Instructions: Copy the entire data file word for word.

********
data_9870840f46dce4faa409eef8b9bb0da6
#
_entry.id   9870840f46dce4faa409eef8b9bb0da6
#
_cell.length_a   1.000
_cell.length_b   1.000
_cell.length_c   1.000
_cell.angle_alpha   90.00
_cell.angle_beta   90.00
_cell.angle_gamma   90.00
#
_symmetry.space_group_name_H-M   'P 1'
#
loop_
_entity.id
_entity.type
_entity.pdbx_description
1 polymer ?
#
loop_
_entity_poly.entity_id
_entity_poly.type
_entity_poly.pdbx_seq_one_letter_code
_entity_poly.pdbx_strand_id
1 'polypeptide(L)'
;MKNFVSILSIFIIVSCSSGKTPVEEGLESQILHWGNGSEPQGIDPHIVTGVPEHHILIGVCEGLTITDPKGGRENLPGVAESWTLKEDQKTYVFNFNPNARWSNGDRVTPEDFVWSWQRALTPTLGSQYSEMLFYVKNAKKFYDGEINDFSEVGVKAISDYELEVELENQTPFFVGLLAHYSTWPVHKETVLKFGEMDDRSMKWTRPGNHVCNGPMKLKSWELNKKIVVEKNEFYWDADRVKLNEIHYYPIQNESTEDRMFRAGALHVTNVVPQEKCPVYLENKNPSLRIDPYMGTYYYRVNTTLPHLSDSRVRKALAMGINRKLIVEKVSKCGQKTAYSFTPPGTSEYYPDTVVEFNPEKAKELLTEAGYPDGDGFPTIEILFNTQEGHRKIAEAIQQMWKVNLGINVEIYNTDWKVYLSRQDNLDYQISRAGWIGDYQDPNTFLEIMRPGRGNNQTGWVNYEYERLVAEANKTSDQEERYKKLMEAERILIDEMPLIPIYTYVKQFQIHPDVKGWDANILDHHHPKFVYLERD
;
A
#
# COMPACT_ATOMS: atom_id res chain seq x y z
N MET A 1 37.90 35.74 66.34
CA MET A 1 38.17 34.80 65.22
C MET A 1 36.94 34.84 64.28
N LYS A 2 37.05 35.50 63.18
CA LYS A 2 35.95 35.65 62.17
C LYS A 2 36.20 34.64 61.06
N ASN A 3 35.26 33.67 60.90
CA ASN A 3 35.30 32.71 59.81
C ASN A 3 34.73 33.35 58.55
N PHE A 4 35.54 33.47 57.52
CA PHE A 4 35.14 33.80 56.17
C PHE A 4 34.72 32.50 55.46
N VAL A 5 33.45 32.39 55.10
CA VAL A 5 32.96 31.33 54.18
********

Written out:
data_9870840f46dce4faa409eef8b9bb0da6
#
_entry.id   9870840f46dce4faa409eef8b9bb0da6
#
_cell.length_a   1.000
_cell.length_b   1.000
_cell.length_c   1.000
_cell.angle_alpha   90.00
_cell.angle_beta   90.00
_cell.angle_gamma   90.00
#
_symmetry.space_group_name_H-M   'P 1'
#
loop_
_entity.id
_entity.type
_entity.pdbx_description
1 polymer ?
#
loop_
_entity_poly.entity_id
_entity_poly.type
_entity_poly.pdbx_seq_one_letter_code
_entity_poly.pdbx_strand_id
1 'polypeptide(L)'
;MKNFVSILSIFIIVSCSSGKTPVEEGLESQILHWGNGSEPQGIDPHIVTGVPEHHILIGVCEGLTITDPKGGRENLPGVAESWTLKEDQKTYVFNFNPNARWSNGDRVTPEDFVWSWQRALTPTLGSQYSEMLFYVKNAKKFYDGEINDFSEVGVKAISDYELEVELENQTPFFVGLLAHYSTWPVHKETVLKFGEMDDRSMKWTRPGNHVCNGPMKLKSWELNKKIVVEKNEFYWDADRVKLNEIHYYPIQNESTEDRMFRAGALHVTNVVPQEKCPVYLENKNPSLRIDPYMGTYYYRVNTTLPHLSDSRVRKALAMGINRKLIVEKVSKCGQKTAYSFTPPGTSEYYPDTVVEFNPEKAKELLTEAGYPDGDGFPTIEILFNTQEGHRKIAEAIQQMWKVNLGINVEIYNTDWKVYLSRQDNLDYQISRAGWIGDYQDPNTFLEIMRPGRGNNQTGWVNYEYERLVAEANKTSDQEERYKKLMEAERILIDEMPLIPIYTYVKQFQIHPDVKGWDANILDHHHPKFVYLERD
;
A
#
# COMPACT_ATOMS: atom_id res chain seq x y z
N MET A 1 37.90 35.74 66.34
CA MET A 1 38.17 34.80 65.22
C MET A 1 36.94 34.84 64.28
N LYS A 2 37.05 35.50 63.18
CA LYS A 2 35.95 35.65 62.17
C LYS A 2 36.20 34.64 61.06
N ASN A 3 35.26 33.67 60.90
CA ASN A 3 35.30 32.71 59.81
C ASN A 3 34.73 33.35 58.55
N PHE A 4 35.54 33.47 57.52
CA PHE A 4 35.14 33.80 56.17
C PHE A 4 34.72 32.50 55.46
N VAL A 5 33.45 32.39 55.10
CA VAL A 5 32.96 31.33 54.18